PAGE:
Overcrowded cells led to ‘grossly inadequate’ conditions at Kinngait jail: report
RCMP Civilian Review and Complaints Commission investigation follows violent arrest of man in June 2020
A new RCMP watchdog report says Kinngait officers provided “grossly inadequate” services after a violent arrest three years ago that led to an inmate waiting 16 hours to receive medical treatment.
A video of the June 1, 2020, incident shows a man being knocked down by the door of an RCMP vehicle during an arrest.
Three years later, that report finds the 22-year-old man, identified only as A.B., wasn’t taken to a health centre for 16 hours.
A man who assaulted him while he was in cells, identified as J.J., had been pepper-sprayed prior to being brought to the detachment. There was no running water in the cell’s sink, so the man used toilet water to wash out his eyes.
These are just some of the 36 of the report’s findings into the incident, including that under-resourcing at the detachment was a factor in “every aspect” of what happened to the man that night, raising concerns “about possible systemic discrimination.”
Five Kinngait RCMP officers fielded 37 calls on June 1, 2020.
The detachment has four cells, but 15 people were detained. This led to multiple people being held in one cell, others being held in an interview room and one person placed in the back of an RCMP vehicle.
Overworked staff, a lack of cells, equipment and insufficient training for the detachment guard all contributed to A.B. being placed in a dangerous situation that resulted in him being assaulted and contributed to a failure to pass on critical information about the medical attention he needed, the report concluded.
“While there were some failures by individual RCMP members, as well as some deficiencies in training, supervision, and compliance with policies, the commission observed that, for the most part, the RCMP members made considerable efforts to manage a nearly impossible workload within constraints that created unsafe situations,” the report states.
The commission offered 20 recommendations in its report.
“We’re certainly not shocked by some of the findings,” said Nunavut RCMP Chief Supt. Andrew Blackadar, speaking to Nunatsiaq News on Thursday.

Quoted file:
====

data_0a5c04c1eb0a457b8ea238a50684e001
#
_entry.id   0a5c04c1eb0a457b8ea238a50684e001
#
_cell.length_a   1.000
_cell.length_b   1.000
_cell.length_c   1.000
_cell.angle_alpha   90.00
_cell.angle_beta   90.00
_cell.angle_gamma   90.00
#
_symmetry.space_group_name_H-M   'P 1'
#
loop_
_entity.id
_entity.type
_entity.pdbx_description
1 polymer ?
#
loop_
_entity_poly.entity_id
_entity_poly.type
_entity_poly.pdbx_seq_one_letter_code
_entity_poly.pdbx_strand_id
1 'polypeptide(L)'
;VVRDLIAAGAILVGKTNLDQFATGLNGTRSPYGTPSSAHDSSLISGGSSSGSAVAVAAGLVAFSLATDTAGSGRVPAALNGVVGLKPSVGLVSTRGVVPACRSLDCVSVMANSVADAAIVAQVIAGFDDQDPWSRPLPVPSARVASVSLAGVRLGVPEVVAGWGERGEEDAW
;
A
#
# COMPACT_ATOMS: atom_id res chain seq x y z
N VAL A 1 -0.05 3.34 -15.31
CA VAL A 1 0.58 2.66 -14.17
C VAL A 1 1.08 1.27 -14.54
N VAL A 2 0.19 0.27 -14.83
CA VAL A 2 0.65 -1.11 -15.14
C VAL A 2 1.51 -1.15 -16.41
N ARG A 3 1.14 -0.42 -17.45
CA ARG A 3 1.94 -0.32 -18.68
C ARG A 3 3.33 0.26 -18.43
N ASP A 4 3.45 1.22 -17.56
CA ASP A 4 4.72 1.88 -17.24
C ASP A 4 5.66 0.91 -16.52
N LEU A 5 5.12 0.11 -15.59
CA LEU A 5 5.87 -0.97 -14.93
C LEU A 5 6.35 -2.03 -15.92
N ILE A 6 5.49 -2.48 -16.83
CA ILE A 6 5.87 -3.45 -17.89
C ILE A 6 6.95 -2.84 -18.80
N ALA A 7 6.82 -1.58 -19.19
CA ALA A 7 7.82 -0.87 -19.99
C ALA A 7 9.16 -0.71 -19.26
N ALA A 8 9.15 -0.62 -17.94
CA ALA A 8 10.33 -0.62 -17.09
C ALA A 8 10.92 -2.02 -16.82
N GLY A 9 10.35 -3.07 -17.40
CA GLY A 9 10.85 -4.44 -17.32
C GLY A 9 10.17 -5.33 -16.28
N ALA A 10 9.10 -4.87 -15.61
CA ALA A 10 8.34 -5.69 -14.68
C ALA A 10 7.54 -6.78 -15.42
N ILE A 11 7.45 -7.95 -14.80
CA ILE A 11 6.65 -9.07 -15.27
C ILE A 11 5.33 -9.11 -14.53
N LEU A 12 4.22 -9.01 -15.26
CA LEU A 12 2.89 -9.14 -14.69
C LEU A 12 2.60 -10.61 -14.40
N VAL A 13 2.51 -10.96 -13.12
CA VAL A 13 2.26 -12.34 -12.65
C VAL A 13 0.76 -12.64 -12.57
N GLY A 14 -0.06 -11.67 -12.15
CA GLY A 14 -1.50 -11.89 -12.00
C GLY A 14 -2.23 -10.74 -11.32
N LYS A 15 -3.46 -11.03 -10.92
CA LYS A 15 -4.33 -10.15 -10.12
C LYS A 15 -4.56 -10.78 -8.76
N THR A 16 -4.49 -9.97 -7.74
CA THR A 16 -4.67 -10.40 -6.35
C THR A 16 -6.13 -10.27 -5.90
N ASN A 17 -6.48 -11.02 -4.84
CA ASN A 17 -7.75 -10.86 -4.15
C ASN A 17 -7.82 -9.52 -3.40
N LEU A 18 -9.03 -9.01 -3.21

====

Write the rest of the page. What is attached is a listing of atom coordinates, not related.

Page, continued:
The commission released an interim report last year, so the RCMP “had a good idea what was coming” and began implementing most of the recommendations, Blackadar said.
That includes building a new detachment that will include eight cells, doubling the current facility’s capacity. The project is in the design phase and community consultations will take place this winter, Blackadar said.
The detachment now has an authorized establishment of seven police officers, up from five in 2020.
Blackadar said other “deficiencies” with the detachment that night have been remedied. The detachment now has a decontamination station available and running water in the cell that previously had a broken sink, he said.
“The North is an interesting place to police, because we don’t have the luxury of having access to trades people as quickly as we do in the south or even tools to repair things,” he said, adding that it is often officers themselves who are cleaning and repairing the detachment.
Blackadar said the RCMP has also implemented new training for police officers on how to treat detainees who have been pepper-sprayed, “specifically our police officers that were involved in the incident back in June 2020.”
“We’ve given operational guidance and we’ve updated the policy with respect to checking on prisoners,” he said, including the importance of treating inmates who have been pepper sprayed.
Blackadar said the Nunavut RCMP are also looking filling positions for an Indigenous policing program in the coming years.
“I think we really have to really look at different ways of approaching communities and we can’t always criminalize substance abuse, we can’t criminalize mental health issues. Not everybody has to go to jail,” Blackadar said.
“I think we have to look at alternative ways of working with the community and other service providers to find other ways to help communities to get better in the long run.”